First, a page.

As with many starchy soups, you'll find the liquid will dissipate in the refrigerator and you'll be left with a blob for soup. That's okay. Re-heated over the stove with a little liquid -- water, milk, cream, stock -- the soup comes alive again.

Potato-Leek Soup with Rosemary and Roasted Garlic

Inspired by Molly Katzen

Yields 4 large (or 6 small) bowls

3 cups peeled and cubed New potatoes (or potatoes suitable for boiling)
3 leeks, finely sliced (white parts only)
2 tbsp unsalted butter
5 cups chicken (or good-quality vegetable) stock
2 tbsp roasted garlic*
2 dried bay leaves
1/2 tsp dried rosemary
Pinch cayenne pepper, or a dash of hot sauce
1 cup (or more) of milk*
Salt and pepper

Sour cream or plain Greek yogurt (optional)

In a heavy-bottomed pot or a Dutch oven, melt butter over medium heat and add leeks, stirring to ensure even coating. At this point, I like to let the leeks cook at medium-low to avoid burning them. Unlike onions, leeks do not add depth of flavour once caramelized, so be sure not to do that. Cook until they've softened quite substantially -- around ten minutes, I would say -- and then add the potatoes, stock, garlic, bay leaves, rosemary, a couple cracks of black pepper and salt. Bring to a boil and then reduce to a strong simmer. Let it sit, uncovered, until the potatoes are fork-tender. At this point, add the cayenne (or hot sauce) and adjust the seasoning. Fish out the bay leaves. Purée using a blender, immersion blender, or food processor, and return to the pot. Stir in one cup (or more) of milk or cream until you've reached the desired consistency.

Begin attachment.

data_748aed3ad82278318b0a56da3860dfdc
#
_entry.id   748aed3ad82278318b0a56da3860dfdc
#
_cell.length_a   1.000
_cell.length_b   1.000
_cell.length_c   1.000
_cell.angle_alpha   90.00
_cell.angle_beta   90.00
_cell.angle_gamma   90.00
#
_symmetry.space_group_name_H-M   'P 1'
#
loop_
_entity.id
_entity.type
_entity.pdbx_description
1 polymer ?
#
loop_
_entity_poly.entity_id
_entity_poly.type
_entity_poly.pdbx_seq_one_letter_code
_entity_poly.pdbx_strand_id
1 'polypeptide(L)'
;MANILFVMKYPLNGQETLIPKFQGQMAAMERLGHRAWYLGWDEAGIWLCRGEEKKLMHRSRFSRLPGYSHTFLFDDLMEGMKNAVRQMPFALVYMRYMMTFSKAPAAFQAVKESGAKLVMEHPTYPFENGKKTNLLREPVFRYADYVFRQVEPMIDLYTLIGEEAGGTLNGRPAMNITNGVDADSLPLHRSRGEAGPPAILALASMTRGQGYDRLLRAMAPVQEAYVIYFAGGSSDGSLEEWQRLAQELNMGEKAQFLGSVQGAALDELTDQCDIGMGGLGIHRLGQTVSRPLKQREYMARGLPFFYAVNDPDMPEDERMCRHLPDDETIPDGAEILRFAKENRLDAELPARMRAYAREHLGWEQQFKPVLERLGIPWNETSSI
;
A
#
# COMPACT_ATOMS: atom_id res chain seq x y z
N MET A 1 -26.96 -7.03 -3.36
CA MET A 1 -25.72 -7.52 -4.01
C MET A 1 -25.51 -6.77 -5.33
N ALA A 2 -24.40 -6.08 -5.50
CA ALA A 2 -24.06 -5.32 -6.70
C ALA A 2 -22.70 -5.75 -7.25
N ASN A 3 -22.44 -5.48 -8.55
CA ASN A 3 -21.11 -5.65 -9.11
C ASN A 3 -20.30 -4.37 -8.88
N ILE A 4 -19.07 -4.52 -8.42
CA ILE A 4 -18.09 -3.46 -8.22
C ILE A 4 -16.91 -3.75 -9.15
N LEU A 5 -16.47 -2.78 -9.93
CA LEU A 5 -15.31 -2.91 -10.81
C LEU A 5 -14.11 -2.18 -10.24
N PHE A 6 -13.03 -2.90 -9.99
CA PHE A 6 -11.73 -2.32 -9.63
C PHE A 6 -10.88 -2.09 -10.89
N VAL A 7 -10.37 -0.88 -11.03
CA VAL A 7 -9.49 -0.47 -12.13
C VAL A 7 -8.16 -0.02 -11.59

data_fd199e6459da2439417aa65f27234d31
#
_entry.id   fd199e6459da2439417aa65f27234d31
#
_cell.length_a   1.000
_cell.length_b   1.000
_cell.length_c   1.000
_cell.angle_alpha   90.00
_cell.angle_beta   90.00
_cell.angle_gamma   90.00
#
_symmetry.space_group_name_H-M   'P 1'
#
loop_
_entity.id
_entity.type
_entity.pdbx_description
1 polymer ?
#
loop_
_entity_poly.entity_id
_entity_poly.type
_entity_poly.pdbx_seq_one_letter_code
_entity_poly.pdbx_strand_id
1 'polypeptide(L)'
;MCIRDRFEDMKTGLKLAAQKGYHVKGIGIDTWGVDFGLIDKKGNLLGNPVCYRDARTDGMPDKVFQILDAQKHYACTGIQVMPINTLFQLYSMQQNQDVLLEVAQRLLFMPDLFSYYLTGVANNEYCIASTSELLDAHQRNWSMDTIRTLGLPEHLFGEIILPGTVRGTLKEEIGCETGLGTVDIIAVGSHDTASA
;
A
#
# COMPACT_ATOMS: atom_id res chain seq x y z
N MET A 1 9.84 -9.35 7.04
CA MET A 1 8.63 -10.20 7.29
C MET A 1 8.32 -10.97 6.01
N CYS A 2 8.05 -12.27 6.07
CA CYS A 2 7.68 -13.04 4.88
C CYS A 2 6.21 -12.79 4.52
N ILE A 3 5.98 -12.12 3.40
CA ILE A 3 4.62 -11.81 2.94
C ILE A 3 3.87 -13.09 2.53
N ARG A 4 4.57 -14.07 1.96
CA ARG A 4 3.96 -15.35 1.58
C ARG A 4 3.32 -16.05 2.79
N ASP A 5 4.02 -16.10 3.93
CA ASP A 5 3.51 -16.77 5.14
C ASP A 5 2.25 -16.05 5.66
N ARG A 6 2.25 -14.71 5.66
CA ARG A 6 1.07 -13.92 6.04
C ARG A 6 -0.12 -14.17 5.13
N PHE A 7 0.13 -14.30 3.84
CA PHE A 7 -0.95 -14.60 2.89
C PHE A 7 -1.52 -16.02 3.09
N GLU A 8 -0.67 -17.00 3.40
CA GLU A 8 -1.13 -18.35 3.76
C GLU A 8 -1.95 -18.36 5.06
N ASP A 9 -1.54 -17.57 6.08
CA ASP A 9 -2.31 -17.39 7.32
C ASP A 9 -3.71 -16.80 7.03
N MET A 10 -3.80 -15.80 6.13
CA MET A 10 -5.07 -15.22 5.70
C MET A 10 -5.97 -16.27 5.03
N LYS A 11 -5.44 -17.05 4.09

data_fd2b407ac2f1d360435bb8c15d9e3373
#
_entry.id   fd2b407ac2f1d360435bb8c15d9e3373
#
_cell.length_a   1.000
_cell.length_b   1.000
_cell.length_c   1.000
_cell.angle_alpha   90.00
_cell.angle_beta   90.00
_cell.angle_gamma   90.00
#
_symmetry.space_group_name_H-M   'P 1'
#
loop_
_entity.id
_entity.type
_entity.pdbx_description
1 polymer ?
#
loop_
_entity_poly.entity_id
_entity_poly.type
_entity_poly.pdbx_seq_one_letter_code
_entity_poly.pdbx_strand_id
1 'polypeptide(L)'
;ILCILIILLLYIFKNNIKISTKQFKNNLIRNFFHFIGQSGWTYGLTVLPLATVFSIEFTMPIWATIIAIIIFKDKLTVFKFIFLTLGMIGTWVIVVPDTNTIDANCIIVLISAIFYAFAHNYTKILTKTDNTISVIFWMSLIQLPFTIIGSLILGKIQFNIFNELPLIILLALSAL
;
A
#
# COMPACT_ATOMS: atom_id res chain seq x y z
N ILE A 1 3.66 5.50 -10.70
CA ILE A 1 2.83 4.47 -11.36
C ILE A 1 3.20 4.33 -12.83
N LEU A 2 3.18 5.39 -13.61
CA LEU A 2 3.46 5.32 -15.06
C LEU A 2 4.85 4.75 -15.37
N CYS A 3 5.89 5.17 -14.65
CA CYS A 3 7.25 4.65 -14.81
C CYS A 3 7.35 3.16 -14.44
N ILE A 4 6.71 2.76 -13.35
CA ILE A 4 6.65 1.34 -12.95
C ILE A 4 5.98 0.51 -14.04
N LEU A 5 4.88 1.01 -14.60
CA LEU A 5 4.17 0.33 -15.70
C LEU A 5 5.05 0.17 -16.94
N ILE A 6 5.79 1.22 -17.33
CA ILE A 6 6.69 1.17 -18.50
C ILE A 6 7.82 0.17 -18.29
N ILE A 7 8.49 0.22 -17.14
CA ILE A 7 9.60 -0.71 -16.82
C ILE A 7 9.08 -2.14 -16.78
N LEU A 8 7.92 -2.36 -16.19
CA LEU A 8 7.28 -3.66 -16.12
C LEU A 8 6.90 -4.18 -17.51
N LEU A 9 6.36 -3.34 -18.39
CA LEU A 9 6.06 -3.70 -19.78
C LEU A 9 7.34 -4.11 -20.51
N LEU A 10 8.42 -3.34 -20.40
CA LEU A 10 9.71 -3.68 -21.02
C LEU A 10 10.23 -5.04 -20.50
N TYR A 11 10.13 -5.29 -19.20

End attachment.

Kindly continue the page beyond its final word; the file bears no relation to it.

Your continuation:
Ladle into bowls and serve with a dollop of sour cream or plain Greek yogurt, if desired.

*A note on the garlic: to roast, slice off the top of the bulb and wrap the remainder in alluminum foil. Place in a 350°F oven for about 40 minutes, until the cloves become soft and sticky to the touch. Once slightly cool, squeeze the garlic from its peel and mash into a thick paste. This can be done ahead of time.

*I take 2% milk in my coffee, so I used that. It worked very nicely. You could use cream, but, in my opinion, the creaminess of the potatoes renders it unnecessary. If you don't have milk on hand or are allergic/intolerant, water is a fine substitute.


Mary said...

You picked a great recipe to share with us today. Our weather has turned and it's time for soup again. I am new to your blog, but love the food and recipes you feature here. I'll be back often. I hope you are having a great day. Blessings...Mary

S. said...

Thank you so much for the kind comment! I hope you're having a great day yourself. S.

Leigh said...

Thanks for the book recommendation...since I moved, I eat almost all of meals at home, alone, and oddly, I find that it's quite comforting. My meals have been becoming simpler and simpler, devolving into just a baked potato and a salad some nights, but like you said, it's nice not to have to worry about anyone's tastes but your own. There's something luxuriously self-indulgent about the whole cooking-for-one enterprise.